Two "spotters" who assisted a fellow cheerleader in performing a gymnastic manoeuvre which ended in his death believed their role was merely to help him carry out a back handspring.
However, the State Coroner yesterday said it was "too simplistic" to think that Mr Vincent Lam and Mr Eugene Eng were there only to support him as he tried to fall backwards onto a crash mat, land on his hands and push himself up to land back on his feet.
Their duties should have included helping to mitigate his fall or performing rescue duties if the need arose, and it would be "not logical" to think otherwise, said Mr Imran Abdul Hamid.
The coroner gave his verdict yesterday in the tragic case of 18-year-old Ngee Ann Polytechnic student Lai Qing Xiang, who died after last August's lesson.
The two spotters - Mr Lam, 19, and Mr Eng, 20 - had told a coroner's inquiry last month that their role was not to break Qing Xiang's fall, but to help him perform the stunt.
The coroner acknowledged that it would have been difficult to break their friend's fall even if they had tried. Qing Xiang, a chemical and biomolecular engineering student, was 1.77m tall and weighed 100kg. Mr Lam is 76kg, and Mr Eng 67kg.
Qing Xiang landed awkwardly on his back and head. He suffered spinal injuries and fell into a coma, dying two weeks later on Sept 12.
Neither spotter administered immediate first aid.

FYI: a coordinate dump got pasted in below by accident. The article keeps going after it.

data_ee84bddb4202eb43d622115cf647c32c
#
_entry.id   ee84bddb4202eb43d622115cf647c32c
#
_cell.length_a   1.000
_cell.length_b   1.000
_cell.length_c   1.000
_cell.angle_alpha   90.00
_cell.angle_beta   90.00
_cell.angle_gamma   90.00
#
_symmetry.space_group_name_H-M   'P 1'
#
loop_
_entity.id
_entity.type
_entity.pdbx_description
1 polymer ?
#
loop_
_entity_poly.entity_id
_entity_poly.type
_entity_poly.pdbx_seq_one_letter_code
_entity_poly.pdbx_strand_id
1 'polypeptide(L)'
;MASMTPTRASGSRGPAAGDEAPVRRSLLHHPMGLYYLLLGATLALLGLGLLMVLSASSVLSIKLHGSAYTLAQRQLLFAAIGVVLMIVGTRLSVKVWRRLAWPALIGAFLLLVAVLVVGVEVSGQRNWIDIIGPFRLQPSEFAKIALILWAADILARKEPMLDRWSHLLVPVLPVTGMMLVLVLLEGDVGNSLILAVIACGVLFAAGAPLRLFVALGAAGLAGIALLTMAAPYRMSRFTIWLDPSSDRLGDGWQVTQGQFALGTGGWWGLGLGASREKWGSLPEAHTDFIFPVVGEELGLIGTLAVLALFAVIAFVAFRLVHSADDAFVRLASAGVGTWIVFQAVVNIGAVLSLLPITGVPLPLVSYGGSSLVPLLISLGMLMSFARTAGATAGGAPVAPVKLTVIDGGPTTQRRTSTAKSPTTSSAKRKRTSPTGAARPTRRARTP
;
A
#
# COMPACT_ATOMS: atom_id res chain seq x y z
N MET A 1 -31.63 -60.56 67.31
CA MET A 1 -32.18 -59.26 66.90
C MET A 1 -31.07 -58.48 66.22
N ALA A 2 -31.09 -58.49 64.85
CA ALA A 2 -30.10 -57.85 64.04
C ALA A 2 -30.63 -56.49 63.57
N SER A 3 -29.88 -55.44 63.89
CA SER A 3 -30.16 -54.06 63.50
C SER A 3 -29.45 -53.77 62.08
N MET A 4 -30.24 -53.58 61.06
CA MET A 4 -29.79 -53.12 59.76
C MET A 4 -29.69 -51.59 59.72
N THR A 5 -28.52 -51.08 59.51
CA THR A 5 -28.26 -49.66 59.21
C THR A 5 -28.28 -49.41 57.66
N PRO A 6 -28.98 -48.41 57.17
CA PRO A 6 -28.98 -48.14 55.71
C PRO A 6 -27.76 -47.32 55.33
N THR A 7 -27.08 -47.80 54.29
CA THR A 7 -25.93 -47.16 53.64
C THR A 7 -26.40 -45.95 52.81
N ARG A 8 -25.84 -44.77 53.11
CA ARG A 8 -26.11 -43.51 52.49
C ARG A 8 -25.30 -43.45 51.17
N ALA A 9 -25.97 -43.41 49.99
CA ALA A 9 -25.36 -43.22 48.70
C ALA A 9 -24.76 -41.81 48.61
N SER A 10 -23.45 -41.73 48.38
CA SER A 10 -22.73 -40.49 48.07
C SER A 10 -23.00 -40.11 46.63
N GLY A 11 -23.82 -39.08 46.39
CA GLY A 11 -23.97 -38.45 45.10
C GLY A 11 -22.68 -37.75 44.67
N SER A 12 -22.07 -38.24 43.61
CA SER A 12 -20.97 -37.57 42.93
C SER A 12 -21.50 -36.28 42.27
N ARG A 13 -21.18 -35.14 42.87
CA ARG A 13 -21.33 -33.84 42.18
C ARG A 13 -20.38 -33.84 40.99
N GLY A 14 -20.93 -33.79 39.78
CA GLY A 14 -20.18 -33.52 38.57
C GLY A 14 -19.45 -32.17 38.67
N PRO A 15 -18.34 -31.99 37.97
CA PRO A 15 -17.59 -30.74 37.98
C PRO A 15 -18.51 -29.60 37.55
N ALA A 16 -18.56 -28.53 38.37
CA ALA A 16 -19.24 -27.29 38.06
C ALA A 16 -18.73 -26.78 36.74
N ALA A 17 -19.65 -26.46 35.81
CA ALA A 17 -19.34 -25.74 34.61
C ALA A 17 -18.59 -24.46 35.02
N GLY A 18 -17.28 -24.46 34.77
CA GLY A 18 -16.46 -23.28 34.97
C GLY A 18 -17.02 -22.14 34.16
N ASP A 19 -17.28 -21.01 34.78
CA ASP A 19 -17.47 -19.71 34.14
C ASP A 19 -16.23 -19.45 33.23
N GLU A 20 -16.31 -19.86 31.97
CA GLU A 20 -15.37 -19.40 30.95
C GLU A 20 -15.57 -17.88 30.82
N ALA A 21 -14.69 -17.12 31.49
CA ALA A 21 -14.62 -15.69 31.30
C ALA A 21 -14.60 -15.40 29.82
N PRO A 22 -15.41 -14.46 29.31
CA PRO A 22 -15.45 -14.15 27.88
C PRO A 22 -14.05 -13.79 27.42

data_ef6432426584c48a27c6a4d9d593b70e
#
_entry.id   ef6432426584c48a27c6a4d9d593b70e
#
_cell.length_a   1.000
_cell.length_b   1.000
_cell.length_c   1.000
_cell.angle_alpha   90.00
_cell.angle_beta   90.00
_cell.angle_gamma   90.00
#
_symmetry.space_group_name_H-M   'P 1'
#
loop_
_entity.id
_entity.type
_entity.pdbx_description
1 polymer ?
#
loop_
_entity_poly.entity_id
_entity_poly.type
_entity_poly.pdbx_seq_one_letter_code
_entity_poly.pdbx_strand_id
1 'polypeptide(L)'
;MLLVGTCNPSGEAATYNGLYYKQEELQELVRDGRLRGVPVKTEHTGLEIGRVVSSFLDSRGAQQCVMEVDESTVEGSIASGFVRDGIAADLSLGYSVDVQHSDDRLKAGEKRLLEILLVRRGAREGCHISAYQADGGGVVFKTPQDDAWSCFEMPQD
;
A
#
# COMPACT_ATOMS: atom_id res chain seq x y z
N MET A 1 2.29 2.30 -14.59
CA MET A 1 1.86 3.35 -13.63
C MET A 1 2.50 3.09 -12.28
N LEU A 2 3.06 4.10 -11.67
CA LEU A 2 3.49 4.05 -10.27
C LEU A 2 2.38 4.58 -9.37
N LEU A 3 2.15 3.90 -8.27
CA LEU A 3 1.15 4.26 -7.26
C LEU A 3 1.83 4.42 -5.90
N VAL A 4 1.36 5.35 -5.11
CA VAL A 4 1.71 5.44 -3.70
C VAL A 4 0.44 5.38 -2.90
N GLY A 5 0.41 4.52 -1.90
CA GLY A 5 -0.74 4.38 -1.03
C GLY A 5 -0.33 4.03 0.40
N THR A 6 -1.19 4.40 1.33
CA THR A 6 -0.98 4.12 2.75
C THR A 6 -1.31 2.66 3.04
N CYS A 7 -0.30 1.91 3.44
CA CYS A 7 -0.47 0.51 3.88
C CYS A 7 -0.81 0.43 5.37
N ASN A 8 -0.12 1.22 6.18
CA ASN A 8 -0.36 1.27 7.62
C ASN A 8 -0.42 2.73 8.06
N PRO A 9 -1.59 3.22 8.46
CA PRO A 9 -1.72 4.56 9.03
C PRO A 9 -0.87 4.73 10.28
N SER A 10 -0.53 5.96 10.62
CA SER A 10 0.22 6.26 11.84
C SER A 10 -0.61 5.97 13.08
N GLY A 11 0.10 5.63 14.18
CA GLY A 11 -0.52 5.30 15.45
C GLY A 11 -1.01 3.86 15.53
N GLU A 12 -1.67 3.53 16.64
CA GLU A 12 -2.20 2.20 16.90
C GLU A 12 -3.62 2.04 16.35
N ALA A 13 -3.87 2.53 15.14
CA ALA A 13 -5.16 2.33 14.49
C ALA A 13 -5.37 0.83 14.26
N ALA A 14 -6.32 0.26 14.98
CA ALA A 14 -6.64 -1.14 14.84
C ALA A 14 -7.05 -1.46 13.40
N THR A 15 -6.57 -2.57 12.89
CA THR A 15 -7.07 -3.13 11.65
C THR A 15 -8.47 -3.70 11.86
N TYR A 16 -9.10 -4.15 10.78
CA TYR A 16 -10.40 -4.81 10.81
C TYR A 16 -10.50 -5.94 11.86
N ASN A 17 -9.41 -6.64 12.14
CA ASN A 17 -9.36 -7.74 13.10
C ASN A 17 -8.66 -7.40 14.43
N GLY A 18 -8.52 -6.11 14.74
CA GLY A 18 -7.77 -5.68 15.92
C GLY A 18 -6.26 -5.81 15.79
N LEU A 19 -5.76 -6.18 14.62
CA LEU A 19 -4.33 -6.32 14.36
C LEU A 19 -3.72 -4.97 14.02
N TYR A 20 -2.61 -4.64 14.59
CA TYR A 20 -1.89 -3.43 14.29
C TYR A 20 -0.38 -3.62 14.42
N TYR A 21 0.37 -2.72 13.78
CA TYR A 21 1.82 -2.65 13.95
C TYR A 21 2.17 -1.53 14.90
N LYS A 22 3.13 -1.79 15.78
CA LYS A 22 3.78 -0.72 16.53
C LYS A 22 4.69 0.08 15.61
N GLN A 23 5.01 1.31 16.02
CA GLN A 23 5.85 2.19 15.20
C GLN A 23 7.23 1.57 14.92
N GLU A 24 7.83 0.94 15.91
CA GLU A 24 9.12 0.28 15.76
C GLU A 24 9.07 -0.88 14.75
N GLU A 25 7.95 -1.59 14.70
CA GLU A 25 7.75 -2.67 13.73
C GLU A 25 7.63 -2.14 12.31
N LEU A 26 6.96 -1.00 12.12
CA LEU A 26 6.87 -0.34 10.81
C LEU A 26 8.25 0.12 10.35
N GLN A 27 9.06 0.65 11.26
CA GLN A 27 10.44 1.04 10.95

The victim's cheerleading coach, Mr Andrew Ong, has been suspended by Ngee Ann Polytechnic since the incident.
He told a previous hearing that he did not make cheerleaders perform stunts they were not comfortable with.
Others who trained under Mr Ong also told police that performing a particular gymnastic stunt was a personal choice, and that the coach had never forced them to execute any stunts.
But the coroner said that whether a novice cheerleader is ready to progress to performing complex gymnastic stunts is "too important a decision" to be made by the cheerleader alone.
Mr Imran said it should be made by the coach, in consultation with the athlete.
He noted that cheerleading "has evolved dramatically" into a competitive, dangerous sport with complex stunts.
He also recommended that training sessions be supervised by a teacher trained to manage basic injuries. Though a physician is usually present at cheerleading competitions, the same cannot be said of training sessions, which Mr Imran said are just as likely to involve injuries.
"The facts have sunk in," said Qing Xiang's father, businessman Patrick Lai, 58, who was at the hearing with his wife and an older son. "We have seen the (closed- circuit television footage), we know the cause of death, we know there was improper supervision. We cannot turn back the clock but we really don't want this to happen to another student."
A Ngee Ann Polytechnic spokesman said yesterday that all cheerleading activities "will continue to be suspended" and that the institution will study the state coroner's findings.